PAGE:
It’s possible that you still don’t know this:
The Promise returned from
fetch()won’t reject on HTTP error status even if the response is an HTTP
500. Instead, it will resolve normally (with
okstatus set to
false), and it will only reject on network failure or if anything prevented the request from completing. (Fetch API — MDN)
I find myself explaining this during PRs and training sessions more often than not, so I thought that I might as well write it down. Newcomers and less experienced developers tend to struggle with this and there’s no reason to be ashamed.
Seeing is believing
You can test
fetch easily. Create a simple express server like this one:
Point your browser to http://localhost:5000, open the DevTools console, and issue some fetch requests.
You could have expected the
/error/XXX requests to reject due to the server error, but that wasn’t the case. The test code rejected cause we tried to parse as JSON the response content using
res.text(), the call will be resolved to the
Boom! string sent by the server as the error response body:
QED. As the spec says,
fetch only rejects client errors. Server errors are considered successful requests, because, from the
fetch point of view, they are: the server responded with the correct headers and a body, and the connection was closed cleanly 😅.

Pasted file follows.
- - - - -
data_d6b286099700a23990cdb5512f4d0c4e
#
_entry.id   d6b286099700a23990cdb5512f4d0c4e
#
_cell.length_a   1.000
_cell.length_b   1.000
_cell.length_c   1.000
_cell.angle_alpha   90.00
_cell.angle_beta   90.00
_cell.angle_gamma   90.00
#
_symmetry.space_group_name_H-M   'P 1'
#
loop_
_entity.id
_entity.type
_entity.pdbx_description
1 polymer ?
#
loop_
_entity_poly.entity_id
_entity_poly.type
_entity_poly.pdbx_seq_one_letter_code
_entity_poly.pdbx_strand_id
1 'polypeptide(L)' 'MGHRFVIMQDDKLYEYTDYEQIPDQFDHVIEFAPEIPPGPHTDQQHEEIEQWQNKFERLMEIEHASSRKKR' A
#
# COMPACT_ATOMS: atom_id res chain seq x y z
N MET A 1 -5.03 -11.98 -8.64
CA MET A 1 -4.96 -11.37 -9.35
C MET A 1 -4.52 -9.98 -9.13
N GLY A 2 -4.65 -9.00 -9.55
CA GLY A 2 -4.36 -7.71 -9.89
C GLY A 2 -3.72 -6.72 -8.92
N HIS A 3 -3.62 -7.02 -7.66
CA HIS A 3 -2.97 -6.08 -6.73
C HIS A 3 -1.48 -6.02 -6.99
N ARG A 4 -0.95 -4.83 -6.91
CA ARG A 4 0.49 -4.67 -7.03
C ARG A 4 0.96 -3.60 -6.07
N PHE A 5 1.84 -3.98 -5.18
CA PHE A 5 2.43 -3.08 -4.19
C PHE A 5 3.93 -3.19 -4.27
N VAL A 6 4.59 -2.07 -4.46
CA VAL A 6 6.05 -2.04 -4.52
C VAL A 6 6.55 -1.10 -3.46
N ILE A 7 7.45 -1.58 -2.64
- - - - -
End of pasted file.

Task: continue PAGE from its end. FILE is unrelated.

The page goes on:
fetch broken? No, it’s not. This problem is not about what is an error and what’s not. The problem lies in the value returned by
fetch: a Promise.
Promiseobject represents the eventual completion (or failure) of an asynchronous operation and its resulting value.
Completion or failure… 🤔.
POLS: The principle of least surprise
Enter the principle of least surprise (also known as the principle of least astonishment or POLA).
People are part of the system. The design should match the user’s experience, expectations, and mental models.
I think the problem lies in the API and how it clashes with developer expectations. By returning a Promise, one would normally expect it to resolve when the
fetch succeeds and to reject when it fails. A server error, in any mental model is usually a failure. Thus, by only treating client errors as failures,
fetch surprises developers 😌.
What I usually do
If you’ve read some of my other stories you already know. What I usually do is decorate
fetch to make my own custom fetch function that behaves exactly as I (or anyone else would expect):
- The returned promise rejects on fetch errors and when
- It rejects using a common custom Error, that has enough information to discriminate between client and server errors if I need to.
- As a bonus, I make one fetch method per HTTP verb, cause I find it more readable than using the
Using this our tests now behave as expected 🥰.
If you didn’t know this or if you have struggled in the past handling
fetch errors, don’t be ashamed. You are not alone. It has surprised many developers for many years and will continue to do so.